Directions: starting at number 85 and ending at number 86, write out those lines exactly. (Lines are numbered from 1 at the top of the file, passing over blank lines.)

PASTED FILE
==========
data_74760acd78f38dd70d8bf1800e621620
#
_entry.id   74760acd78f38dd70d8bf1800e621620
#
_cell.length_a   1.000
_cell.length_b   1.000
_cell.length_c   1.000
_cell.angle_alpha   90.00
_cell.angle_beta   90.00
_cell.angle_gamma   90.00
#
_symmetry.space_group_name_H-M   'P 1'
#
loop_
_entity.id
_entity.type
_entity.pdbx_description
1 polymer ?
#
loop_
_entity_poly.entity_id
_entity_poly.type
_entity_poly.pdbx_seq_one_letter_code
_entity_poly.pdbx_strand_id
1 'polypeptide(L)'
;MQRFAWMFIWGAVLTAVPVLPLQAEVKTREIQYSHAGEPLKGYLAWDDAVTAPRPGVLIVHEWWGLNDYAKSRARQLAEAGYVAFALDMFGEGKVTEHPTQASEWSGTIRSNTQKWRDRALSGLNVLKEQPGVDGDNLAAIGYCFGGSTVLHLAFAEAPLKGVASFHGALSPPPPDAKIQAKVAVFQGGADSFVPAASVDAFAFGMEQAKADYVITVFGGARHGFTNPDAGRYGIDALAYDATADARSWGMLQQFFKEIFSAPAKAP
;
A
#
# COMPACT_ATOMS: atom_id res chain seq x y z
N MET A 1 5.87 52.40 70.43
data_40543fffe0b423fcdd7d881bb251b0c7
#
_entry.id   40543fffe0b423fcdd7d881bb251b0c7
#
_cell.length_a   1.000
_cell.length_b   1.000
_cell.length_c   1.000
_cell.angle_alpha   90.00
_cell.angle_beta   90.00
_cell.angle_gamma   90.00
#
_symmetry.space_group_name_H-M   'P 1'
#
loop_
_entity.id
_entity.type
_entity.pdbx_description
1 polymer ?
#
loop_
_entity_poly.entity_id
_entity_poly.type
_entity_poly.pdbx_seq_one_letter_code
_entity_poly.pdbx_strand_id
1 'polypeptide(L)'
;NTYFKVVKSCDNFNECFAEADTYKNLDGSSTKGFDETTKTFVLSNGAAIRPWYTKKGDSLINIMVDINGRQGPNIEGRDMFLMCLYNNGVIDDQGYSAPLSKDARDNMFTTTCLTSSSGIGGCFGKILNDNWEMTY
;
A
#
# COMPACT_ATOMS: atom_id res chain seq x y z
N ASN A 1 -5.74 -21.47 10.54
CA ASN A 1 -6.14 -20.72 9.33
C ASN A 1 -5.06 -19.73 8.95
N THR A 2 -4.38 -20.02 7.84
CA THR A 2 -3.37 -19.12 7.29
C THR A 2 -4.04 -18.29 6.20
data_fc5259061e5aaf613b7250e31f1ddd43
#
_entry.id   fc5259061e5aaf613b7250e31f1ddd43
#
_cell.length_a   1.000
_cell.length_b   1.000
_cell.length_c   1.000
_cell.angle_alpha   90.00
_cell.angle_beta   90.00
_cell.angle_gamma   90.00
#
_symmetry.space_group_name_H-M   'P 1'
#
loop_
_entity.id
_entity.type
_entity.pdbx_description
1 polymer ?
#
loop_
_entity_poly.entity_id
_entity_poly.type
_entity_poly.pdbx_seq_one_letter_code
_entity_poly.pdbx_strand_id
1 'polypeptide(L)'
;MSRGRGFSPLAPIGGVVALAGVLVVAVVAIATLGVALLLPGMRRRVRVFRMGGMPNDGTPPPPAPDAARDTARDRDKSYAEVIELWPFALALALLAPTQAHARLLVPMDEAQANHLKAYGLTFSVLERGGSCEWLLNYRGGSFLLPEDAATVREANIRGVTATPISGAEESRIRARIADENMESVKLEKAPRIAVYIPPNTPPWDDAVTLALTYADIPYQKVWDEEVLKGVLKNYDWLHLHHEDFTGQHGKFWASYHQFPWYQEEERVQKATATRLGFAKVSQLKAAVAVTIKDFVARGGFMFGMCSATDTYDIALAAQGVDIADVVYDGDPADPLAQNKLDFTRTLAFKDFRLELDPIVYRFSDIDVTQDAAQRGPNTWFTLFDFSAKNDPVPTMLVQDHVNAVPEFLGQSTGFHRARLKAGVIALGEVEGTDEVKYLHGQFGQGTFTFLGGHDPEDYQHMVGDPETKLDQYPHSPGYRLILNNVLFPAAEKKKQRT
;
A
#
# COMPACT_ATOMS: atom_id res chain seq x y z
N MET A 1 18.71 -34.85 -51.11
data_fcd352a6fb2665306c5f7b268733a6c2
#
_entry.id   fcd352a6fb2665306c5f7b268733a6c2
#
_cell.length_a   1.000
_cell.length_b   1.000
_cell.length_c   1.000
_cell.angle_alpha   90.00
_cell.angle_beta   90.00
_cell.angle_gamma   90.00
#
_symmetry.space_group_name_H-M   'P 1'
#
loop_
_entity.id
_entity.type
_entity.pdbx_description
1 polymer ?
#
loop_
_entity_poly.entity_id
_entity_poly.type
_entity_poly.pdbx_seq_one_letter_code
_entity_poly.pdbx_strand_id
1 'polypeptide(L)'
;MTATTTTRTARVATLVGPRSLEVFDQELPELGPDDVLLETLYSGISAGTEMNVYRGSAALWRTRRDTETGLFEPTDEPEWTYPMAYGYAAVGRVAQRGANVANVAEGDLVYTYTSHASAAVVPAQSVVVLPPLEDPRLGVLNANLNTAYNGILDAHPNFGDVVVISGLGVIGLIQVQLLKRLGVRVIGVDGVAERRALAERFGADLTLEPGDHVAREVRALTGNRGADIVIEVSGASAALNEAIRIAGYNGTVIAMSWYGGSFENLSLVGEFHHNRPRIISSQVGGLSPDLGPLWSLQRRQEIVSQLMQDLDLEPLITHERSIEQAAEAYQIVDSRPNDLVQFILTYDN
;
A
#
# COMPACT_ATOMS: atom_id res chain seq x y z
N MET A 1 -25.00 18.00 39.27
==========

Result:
1 polymer ?
#